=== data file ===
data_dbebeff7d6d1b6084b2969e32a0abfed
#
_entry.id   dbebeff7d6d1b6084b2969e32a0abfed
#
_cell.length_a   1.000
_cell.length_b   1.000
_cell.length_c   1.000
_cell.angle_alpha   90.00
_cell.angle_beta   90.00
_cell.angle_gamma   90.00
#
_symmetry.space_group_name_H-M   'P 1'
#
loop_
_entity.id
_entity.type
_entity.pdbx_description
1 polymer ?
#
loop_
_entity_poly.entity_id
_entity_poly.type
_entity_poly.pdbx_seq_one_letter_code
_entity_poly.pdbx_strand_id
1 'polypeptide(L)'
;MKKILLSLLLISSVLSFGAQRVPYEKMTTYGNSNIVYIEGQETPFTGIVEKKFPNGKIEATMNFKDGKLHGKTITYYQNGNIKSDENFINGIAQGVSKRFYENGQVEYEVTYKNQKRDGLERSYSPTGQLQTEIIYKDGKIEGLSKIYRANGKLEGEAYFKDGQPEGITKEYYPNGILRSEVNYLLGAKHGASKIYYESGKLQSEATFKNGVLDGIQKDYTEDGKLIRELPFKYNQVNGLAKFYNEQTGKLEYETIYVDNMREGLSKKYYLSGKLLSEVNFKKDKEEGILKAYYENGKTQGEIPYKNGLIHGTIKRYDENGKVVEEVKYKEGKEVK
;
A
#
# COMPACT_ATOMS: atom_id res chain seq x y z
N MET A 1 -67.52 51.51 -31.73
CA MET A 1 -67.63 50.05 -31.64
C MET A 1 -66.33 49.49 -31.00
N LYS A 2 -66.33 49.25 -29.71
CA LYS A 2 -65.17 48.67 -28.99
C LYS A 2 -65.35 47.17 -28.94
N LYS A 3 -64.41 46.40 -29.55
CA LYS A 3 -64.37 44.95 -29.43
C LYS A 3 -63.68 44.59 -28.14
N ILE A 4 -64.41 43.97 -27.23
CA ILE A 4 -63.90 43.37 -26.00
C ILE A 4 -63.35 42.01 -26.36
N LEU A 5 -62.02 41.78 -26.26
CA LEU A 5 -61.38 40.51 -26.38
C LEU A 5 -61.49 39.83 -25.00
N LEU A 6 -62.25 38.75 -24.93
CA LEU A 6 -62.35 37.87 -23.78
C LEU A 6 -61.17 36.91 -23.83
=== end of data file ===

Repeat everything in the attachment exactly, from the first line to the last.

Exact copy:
data_dbebeff7d6d1b6084b2969e32a0abfed
#
_entry.id   dbebeff7d6d1b6084b2969e32a0abfed
#
_cell.length_a   1.000
_cell.length_b   1.000
_cell.length_c   1.000
_cell.angle_alpha   90.00
_cell.angle_beta   90.00
_cell.angle_gamma   90.00
#
_symmetry.space_group_name_H-M   'P 1'
#
loop_
_entity.id
_entity.type
_entity.pdbx_description
1 polymer ?
#
loop_
_entity_poly.entity_id
_entity_poly.type
_entity_poly.pdbx_seq_one_letter_code
_entity_poly.pdbx_strand_id
1 'polypeptide(L)'
;MKKILLSLLLISSVLSFGAQRVPYEKMTTYGNSNIVYIEGQETPFTGIVEKKFPNGKIEATMNFKDGKLHGKTITYYQNGNIKSDENFINGIAQGVSKRFYENGQVEYEVTYKNQKRDGLERSYSPTGQLQTEIIYKDGKIEGLSKIYRANGKLEGEAYFKDGQPEGITKEYYPNGILRSEVNYLLGAKHGASKIYYESGKLQSEATFKNGVLDGIQKDYTEDGKLIRELPFKYNQVNGLAKFYNEQTGKLEYETIYVDNMREGLSKKYYLSGKLLSEVNFKKDKEEGILKAYYENGKTQGEIPYKNGLIHGTIKRYDENGKVVEEVKYKEGKEVK
;
A
#
# COMPACT_ATOMS: atom_id res chain seq x y z
N MET A 1 -67.52 51.51 -31.73
CA MET A 1 -67.63 50.05 -31.64
C MET A 1 -66.33 49.49 -31.00
N LYS A 2 -66.33 49.25 -29.71
CA LYS A 2 -65.17 48.67 -28.99
C LYS A 2 -65.35 47.17 -28.94
N LYS A 3 -64.41 46.40 -29.55
CA LYS A 3 -64.37 44.95 -29.43
C LYS A 3 -63.68 44.59 -28.14
N ILE A 4 -64.41 43.97 -27.23
CA ILE A 4 -63.90 43.37 -26.00
C ILE A 4 -63.35 42.01 -26.36
N LEU A 5 -62.02 41.78 -26.26
CA LEU A 5 -61.38 40.51 -26.38
C LEU A 5 -61.49 39.83 -25.00
N LEU A 6 -62.25 38.75 -24.93
CA LEU A 6 -62.35 37.87 -23.78
C LEU A 6 -61.17 36.91 -23.83